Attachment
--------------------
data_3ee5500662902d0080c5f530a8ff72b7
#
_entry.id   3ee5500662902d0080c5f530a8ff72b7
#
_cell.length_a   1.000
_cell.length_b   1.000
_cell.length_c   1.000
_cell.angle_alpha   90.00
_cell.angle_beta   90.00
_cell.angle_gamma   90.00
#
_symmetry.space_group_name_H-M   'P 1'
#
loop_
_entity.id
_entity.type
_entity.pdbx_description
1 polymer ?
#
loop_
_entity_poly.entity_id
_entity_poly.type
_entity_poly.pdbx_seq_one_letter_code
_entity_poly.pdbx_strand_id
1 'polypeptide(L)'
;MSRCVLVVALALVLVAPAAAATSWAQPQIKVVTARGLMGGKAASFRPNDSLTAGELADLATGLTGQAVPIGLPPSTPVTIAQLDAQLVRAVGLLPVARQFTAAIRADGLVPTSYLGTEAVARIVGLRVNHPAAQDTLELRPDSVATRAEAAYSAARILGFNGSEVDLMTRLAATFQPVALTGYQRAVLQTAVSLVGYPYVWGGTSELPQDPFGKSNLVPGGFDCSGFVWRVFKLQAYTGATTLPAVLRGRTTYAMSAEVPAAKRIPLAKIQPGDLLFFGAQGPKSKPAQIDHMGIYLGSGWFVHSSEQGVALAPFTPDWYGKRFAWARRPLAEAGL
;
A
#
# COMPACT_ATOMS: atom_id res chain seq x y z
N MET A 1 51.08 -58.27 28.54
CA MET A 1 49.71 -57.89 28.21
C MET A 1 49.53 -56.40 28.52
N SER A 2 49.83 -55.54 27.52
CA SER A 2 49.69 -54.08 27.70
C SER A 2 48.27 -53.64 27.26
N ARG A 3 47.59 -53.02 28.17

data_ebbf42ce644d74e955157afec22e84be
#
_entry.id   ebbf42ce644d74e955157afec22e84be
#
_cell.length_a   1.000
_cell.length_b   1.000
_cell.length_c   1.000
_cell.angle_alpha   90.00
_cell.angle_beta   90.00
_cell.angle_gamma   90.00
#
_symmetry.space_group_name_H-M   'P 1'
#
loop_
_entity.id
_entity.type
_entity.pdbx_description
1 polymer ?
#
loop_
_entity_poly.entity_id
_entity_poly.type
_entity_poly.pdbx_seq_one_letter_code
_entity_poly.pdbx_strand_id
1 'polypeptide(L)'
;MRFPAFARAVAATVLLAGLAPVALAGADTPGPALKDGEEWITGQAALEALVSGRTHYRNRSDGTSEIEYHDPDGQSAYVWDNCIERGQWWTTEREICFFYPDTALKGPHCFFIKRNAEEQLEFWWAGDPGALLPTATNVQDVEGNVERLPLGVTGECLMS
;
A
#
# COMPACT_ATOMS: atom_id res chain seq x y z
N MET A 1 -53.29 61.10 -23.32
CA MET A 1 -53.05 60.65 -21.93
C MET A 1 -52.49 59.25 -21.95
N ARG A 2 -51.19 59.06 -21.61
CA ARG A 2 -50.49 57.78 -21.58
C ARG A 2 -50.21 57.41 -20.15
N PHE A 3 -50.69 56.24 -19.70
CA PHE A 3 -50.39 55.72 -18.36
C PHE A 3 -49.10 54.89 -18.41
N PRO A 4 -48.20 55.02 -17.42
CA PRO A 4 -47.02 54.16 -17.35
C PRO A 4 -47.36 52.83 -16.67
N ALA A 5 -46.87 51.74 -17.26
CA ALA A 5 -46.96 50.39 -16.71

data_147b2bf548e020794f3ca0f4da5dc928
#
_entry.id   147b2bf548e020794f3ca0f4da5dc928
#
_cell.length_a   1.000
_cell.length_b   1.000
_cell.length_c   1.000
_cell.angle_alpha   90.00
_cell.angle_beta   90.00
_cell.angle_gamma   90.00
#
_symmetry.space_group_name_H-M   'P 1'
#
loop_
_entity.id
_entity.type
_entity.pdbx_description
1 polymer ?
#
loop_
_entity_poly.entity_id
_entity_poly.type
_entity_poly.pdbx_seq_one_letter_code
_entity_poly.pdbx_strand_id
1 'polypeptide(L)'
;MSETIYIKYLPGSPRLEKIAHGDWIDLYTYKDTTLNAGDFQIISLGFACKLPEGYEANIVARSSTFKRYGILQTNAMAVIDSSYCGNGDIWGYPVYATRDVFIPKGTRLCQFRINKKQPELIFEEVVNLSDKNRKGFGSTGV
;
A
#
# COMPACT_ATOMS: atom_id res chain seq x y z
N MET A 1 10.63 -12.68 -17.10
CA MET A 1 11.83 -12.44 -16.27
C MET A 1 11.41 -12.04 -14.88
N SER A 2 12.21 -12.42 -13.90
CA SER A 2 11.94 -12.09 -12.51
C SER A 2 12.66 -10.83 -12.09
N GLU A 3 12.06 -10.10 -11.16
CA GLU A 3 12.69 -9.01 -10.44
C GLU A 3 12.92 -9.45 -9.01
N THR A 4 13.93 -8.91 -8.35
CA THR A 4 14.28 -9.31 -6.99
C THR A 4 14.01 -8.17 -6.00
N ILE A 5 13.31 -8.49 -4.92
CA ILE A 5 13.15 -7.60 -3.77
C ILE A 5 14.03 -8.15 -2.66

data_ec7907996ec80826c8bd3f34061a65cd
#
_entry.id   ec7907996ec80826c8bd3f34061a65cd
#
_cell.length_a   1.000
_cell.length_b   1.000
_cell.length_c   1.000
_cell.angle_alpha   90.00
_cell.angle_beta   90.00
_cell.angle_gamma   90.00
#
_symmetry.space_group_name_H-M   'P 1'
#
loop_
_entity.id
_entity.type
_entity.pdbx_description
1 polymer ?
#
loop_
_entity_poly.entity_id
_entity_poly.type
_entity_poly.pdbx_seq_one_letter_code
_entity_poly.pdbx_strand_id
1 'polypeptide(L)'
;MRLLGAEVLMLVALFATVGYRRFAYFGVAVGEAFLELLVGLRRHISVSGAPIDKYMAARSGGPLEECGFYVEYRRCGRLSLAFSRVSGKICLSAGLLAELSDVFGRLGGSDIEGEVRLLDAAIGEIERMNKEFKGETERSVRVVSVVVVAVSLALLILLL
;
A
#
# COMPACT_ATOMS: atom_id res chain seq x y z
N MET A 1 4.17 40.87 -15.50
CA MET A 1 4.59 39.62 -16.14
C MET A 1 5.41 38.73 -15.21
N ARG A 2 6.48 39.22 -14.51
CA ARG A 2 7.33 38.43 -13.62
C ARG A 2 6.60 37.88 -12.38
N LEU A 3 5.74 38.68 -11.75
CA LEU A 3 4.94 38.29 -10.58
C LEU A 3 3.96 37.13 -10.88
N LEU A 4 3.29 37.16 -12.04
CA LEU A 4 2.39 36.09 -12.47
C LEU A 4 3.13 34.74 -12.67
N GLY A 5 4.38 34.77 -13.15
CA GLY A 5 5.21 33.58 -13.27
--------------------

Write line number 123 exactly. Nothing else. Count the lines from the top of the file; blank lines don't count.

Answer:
C THR A 4 14.01 -8.17 -6.00